Is Canada right to pass law banning 'conversion therapy'?
- On January 16, 2022, a Liberty Coalition Canada campaign of more than 4,000 Christian pastors announced their desire to protest against Canada’s conversion therapy ban, bill C-4, that went into effect on January 8, 2022. Pastors “feel they have been stripped of their religious freedoms.”
- On December 8, 2021, Canada passed bill C-4 banning conversion therapy as a “harm to society” because it “propagates myths and stereotypes about sexual orientation, gender identity, and gender expression.” The bill defines “conversion therapy” as any “practice, treatment or service' that might 'change a person’s sexual orientation to heterosexual; change a person’s gender identity to cisgender; change a person’s gender expression so that it conforms to the sex assigned to the person at birth,” and more. The penalty for breaking this law is five years jail time.
- Statistics Canada reported that Canada’s LGBTQ population amounts to one million people as of June 2021, which was 4% of the population aged 15 and up in 2018.
- UCLA School of Law Williams Institute found that around 7% of LGB people in the United States have gone through conversion therapy, 81% from a religious leader, and 31% from a health care provider.
- According to the Movement Advancement Project, 20 US states ban conversion therapy for minors, five states and one territory have partial bans for minors, and 22 states and four territories have no state law regarding the issue.
Canada's C-4 bill banning 'conversion therapy' (CT) not only rejects science and logic but severely limits professional and parental rights, religious liberty, free speech, and truth itself. The law degrades what people have known forever about human sexuality and sexual morality as a 'myth.' C-4 criminalizes anyone—whether parent, pastor, priest, professor, or medical practitioner—who might defy LGBTQ or gender ideology by counseling those struggling with questions of sexuality and identity.
C-4 cuts in only one direction, explicitly forbidding 'repression' of 'non-cisgender' and 'non-heterosexual identities,' but not heterosexual 'repression.' It's expressly not a crime to promote LGBTQ ideas to children. C-4 also doesn't consider 'conversion' to mean undergoing surgeries and medical procedures to appear more like the opposite sex. Yet, anyone who encourages a biological boy or girl to accept their biology or pursue heterosexuality is guilty of 'conversion therapy.' If they refuse to indulge someone's gender delusion or preach biblical sexuality (Genesis 1:27, 1 Corinthians 6:9-11), they can end up behind bars.
This puts everyone at risk. If parents wish to exercise 'watchful waiting' instead of instant affirmation over their child's burgeoning sexual phase, they could be legally punished. C-4 also defines CT as reducing or repressing non-heterosexual sexual 'behaviour.' Good parents ceaselessly repress and reduce the sexual behavior of their children. They restrict their child's porn access, whom or how they date or sleep with, etc. Under C-4, parental restrictions could be criminalized should the child identify with the LGBTQ community.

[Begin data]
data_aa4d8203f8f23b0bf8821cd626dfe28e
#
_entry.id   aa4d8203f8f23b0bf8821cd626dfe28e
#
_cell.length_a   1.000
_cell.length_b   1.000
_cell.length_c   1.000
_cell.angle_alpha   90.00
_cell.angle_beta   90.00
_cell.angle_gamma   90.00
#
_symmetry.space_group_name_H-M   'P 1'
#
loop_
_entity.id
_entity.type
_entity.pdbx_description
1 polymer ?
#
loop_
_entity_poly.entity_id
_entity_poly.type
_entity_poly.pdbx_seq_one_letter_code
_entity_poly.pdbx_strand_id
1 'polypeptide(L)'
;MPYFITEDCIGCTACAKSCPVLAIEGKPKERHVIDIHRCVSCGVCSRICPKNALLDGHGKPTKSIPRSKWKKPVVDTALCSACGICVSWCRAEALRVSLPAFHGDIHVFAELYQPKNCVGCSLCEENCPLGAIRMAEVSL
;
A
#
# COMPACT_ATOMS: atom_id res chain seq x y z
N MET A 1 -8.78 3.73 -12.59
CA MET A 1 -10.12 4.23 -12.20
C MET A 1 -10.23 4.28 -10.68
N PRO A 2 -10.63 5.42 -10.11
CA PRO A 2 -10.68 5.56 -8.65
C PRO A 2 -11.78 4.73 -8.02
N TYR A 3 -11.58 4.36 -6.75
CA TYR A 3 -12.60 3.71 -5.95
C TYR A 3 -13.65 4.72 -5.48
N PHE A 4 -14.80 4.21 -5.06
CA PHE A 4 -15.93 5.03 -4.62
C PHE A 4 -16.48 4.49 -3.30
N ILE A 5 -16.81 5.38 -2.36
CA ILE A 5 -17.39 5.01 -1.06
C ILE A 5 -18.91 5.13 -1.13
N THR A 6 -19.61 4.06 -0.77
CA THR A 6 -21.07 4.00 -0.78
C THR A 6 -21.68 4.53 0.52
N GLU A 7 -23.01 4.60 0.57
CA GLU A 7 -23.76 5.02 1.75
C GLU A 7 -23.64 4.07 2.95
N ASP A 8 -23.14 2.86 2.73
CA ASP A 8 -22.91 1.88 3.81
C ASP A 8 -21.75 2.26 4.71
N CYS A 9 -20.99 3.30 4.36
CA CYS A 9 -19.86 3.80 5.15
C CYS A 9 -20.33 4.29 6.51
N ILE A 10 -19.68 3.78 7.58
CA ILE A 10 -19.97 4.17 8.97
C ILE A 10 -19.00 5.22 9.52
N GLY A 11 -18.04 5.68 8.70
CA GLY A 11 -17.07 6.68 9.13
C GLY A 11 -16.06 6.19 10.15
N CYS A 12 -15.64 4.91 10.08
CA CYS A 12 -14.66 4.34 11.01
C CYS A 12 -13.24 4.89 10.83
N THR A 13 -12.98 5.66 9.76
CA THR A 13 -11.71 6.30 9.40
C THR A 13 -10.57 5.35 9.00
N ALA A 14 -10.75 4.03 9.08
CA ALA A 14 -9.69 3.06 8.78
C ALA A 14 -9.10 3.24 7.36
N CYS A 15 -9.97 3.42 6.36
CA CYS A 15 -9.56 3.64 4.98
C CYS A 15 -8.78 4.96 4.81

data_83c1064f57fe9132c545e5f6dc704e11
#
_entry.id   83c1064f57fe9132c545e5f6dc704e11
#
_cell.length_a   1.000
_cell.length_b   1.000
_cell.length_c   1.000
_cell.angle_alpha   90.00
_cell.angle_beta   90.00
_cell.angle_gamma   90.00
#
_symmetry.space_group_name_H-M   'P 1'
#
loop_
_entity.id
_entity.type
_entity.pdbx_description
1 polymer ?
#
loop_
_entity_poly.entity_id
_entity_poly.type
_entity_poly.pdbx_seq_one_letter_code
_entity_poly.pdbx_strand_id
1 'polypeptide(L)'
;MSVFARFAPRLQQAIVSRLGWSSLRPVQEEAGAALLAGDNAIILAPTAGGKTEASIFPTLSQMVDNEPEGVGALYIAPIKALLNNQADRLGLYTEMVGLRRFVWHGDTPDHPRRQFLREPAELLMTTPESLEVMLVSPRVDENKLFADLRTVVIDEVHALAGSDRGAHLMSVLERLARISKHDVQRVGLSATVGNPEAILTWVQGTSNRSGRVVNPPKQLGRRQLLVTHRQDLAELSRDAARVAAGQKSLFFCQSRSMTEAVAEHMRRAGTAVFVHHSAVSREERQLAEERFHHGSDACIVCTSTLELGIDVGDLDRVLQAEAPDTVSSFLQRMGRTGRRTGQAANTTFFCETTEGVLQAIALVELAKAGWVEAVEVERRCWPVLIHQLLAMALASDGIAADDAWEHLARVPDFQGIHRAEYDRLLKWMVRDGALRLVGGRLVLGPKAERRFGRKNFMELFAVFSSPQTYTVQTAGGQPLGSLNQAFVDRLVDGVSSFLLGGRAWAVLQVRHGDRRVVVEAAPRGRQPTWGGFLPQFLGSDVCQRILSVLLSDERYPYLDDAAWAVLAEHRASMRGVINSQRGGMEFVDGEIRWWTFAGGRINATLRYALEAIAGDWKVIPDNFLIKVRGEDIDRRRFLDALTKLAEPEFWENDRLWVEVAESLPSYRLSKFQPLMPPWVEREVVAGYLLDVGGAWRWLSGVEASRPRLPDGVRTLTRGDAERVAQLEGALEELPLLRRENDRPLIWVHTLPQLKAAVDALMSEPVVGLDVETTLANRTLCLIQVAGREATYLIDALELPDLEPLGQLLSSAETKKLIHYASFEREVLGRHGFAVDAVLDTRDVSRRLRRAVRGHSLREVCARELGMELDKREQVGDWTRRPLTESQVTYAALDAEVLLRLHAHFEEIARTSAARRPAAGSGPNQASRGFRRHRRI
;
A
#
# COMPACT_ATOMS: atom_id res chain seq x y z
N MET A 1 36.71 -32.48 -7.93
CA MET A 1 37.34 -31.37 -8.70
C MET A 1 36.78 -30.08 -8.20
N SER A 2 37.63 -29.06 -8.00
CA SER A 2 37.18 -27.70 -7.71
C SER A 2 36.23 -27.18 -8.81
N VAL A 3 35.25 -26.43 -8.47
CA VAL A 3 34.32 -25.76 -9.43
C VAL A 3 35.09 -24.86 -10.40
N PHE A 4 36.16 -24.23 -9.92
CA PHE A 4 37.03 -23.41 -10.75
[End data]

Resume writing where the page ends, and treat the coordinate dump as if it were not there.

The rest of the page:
There is no telling where C-4 ends and Canadian rights begin. Rights to express dissent, raise children according to certain moral or religious ideals, and more are put at risk, placing extreme power into the hands of a few.
Conversion therapy is dehumanizing in that it is an affront to an individual's innate personality, essentially saying that they were somehow born broken and in need of fixing. It is discriminatory, inhumane, and Canada is right to outlaw it. Past conversion therapies have involved electric shock in conjunction with pornographic images, estrogen treatments, and humiliating psychoanalysis sessions. These are extreme methods well outside of medical norms and have proven ineffective and damaging. Further, there are no guidelines or professional standards for administering this so-called treatment, illustrating just how bogus the practice is.
While this law puts important legal protections in place for the LGBTQ+ community, as Michael Kwag of Toronto's Community-Based Research Center summarized, 'It also sends a strong message to the entire country that any attempt to change, deny or suppress the identity of queer and trans people is wrong.'
Finally, Canada's new law puts the Great White North in good company; not just with other leading nations but with the opinions of experts. Countries throughout the world have placed bans on the now widely discredited practice, including not just the typical socially progressive states such as Norway, Switzerland, and Germany, but others such as Brazil, Argentina, and Taiwan. This diverse group of nations coming to the same conclusion on conversion therapy shows that all around the world, people have come to understand the harm this practice can cause. And multiple international organizations such as the International Rehabilitation Council for Torture Victims have labeled conversion therapy as torture and a dangerous practice. All countries should follow Canada's example.